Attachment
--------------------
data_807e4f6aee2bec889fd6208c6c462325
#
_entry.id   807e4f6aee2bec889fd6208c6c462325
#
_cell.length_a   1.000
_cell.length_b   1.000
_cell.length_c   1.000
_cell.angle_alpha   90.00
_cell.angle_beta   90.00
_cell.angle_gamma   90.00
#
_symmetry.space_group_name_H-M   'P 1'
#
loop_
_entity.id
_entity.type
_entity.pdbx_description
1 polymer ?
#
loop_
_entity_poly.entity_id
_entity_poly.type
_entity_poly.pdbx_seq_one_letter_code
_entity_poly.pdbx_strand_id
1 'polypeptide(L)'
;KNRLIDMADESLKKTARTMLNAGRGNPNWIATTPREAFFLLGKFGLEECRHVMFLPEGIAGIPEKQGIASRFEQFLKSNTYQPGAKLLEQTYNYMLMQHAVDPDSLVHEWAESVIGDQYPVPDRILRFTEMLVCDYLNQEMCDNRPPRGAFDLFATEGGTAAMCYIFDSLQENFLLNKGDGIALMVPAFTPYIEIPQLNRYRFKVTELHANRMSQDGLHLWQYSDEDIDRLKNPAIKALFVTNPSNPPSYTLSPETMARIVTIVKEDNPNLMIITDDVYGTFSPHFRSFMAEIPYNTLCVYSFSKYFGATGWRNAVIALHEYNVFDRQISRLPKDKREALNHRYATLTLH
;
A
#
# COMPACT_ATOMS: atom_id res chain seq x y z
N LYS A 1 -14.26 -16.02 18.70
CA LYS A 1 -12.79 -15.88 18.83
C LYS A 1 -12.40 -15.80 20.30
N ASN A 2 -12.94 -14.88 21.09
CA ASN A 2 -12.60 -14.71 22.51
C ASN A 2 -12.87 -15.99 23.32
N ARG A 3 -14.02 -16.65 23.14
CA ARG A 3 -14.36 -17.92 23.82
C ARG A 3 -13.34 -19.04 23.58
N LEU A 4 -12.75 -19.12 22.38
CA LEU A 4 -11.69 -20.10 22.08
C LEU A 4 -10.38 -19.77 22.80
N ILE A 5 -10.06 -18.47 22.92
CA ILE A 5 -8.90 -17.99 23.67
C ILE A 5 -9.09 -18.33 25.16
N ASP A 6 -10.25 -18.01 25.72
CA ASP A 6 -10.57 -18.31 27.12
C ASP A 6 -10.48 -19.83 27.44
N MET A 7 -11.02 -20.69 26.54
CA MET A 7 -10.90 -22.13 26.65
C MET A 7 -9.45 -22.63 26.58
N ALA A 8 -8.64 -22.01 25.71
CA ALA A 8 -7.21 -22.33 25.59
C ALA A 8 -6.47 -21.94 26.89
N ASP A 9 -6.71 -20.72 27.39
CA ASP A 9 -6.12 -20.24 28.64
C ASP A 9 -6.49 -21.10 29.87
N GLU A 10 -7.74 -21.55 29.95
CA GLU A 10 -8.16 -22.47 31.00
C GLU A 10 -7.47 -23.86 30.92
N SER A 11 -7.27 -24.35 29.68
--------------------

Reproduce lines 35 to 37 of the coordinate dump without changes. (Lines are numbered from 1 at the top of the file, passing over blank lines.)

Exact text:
CA ASN A 2 -12.60 -14.71 22.51
C ASN A 2 -12.87 -15.99 23.32
N ARG A 3 -14.02 -16.65 23.14